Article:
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Festival Photograhy: Latitude Festival 2008 De-brief

Posted by Matt on July 22nd, 2008 filed in Digital Photography Hints & Tips, Event Photography, Outdoor Photography, Taking Photos

Latitude Festival Crowds
Latitude Festival Crowds – by Matt Hobbs

Last weekend we spent a happy three days up in Suffolk at the Latitude Festival, a wonderful mix of outdoor music, comedy, theatre and other more cerebral activities. Following on from last week’s articles on how to choose a camera for a festival, and how to pack your camera for a festival – I did of course take my camera with me, and you can see plenty of Latitude Festival Photos here. So how did it all work out?

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Latitude is a very well laid out festival, in the ground of Henham Park which has a lot of private land for everyone to camp in. The festival follows the model of most festivals that aren’t Glastonbury in that the camping and performance areas are separate; you arrive at the site, trade in your ticket for a numbered wrist band, then set up your tent (or not if you’re going upmarket), leave your heavy stuff behind and skip merrily with camera in hand – and possibly waterproofs – to the performance entry gate. Here you show your wrist band, they search your bag if you have one, and then you’re through to enjoy the many acts. Simple.

Well it would have been simple except for one slight snag… Latitude has a clause for entry that says ‘no professional cameras or recording equipment’. Being only an amateur photographer I thought that having a pro-sumer digital SLR camera (the wonderful Canon 20D) would be fine. Turns out this wasn’t the case. The over-zealous gate bag searcher took one look at the camera and said ‘no cameras with detachable lenses’. Jaw dropped, I argued for a bit then gave up – being told I could rent a locker (for £15) to put the camera in but that was that. Highly frustrated, and not wanting to give the festival even more of my money than the over-priced beer was about to take, I walked back to my car and hid the camera in there. Risky, but we were parked near a gate that was manned 24 hours so it seemed a reasonable risk. Then, small but serviceable Canon G7 in hand I returned to the gate and got in just fine.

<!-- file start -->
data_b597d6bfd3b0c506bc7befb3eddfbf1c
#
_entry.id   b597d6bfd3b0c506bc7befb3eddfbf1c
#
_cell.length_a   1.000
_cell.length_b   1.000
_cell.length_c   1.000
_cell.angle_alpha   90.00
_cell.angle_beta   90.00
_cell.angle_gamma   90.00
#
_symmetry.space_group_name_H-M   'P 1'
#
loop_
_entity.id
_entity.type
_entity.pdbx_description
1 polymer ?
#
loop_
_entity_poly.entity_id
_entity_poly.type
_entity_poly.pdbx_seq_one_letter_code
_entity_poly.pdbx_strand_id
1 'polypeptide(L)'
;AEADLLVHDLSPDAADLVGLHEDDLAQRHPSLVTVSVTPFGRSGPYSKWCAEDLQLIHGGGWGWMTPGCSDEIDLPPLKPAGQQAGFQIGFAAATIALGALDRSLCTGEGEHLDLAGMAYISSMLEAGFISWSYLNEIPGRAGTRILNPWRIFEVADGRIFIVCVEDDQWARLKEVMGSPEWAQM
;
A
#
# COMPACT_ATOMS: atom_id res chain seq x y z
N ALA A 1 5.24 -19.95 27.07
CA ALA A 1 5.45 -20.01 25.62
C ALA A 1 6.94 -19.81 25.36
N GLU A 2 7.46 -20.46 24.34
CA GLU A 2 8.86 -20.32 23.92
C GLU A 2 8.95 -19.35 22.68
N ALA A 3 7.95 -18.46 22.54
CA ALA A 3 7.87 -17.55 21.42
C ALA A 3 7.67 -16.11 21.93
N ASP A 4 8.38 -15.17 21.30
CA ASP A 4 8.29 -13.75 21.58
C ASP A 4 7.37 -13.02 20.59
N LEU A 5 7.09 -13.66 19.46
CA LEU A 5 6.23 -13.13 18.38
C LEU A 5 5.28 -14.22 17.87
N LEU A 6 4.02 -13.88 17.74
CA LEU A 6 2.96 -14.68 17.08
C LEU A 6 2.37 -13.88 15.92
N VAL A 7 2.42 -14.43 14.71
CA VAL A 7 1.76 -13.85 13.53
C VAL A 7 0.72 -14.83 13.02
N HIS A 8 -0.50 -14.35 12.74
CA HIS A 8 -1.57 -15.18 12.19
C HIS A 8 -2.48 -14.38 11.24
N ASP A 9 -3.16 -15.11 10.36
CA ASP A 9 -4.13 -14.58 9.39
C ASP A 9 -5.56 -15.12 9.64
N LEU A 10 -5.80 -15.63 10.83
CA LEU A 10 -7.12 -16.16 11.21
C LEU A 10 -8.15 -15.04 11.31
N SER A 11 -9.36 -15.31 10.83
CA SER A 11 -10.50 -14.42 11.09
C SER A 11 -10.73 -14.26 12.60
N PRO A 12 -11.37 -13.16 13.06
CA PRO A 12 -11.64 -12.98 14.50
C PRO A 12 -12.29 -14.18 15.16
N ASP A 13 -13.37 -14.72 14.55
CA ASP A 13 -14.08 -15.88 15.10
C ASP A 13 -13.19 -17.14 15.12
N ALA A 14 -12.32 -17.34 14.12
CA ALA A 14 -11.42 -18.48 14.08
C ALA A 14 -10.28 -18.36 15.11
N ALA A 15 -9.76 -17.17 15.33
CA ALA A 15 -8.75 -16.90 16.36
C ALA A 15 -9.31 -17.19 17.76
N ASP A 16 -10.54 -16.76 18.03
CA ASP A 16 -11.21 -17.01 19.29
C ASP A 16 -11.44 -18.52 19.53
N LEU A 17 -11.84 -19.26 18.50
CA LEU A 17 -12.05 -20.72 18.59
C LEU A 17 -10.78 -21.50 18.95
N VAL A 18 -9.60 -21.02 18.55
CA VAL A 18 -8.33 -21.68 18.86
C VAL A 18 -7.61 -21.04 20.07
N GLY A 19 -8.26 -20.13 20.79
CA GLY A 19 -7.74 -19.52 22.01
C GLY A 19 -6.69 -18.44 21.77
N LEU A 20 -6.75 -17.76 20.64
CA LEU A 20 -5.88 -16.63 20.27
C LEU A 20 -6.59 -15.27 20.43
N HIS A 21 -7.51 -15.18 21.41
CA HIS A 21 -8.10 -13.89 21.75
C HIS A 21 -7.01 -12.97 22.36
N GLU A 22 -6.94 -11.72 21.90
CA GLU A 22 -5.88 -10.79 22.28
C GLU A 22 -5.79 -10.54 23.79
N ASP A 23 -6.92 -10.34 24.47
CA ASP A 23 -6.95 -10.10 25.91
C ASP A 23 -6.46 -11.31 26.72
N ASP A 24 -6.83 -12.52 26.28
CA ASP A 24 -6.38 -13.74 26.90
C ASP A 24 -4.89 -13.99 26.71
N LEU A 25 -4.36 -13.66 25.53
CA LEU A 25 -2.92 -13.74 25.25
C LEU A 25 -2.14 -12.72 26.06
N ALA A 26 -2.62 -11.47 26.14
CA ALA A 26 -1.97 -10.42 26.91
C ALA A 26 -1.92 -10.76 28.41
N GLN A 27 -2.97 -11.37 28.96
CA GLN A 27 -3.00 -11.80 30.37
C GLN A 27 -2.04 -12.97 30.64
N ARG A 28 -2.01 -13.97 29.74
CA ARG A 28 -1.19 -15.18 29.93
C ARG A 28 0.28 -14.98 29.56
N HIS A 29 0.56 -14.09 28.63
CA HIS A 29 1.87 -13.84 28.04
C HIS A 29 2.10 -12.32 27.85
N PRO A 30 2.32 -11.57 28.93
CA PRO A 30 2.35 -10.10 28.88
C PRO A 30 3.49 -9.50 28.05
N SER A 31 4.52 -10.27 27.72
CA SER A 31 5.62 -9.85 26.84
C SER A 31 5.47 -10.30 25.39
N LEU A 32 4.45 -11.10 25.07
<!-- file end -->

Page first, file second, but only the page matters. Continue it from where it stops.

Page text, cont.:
On reflection I could easily have snuck the SLR into the festival, and obviously a lot of people had managed to get theirs in without problems as I saw a number about. If you are attempting this my recommendation is to wear a baggy jacket with big pockets, as the entrance folk were more worried about bags than clothing. This isn’t guaranteed, and don’t try it just after you’ve been turned away, but having snuck some beers in later that weekend it’s obviously not a perfect system but then which system is?

Festival Photos with the Canon G7

David Soul reads at Word Theatre
David Soul – by Matt Hobbs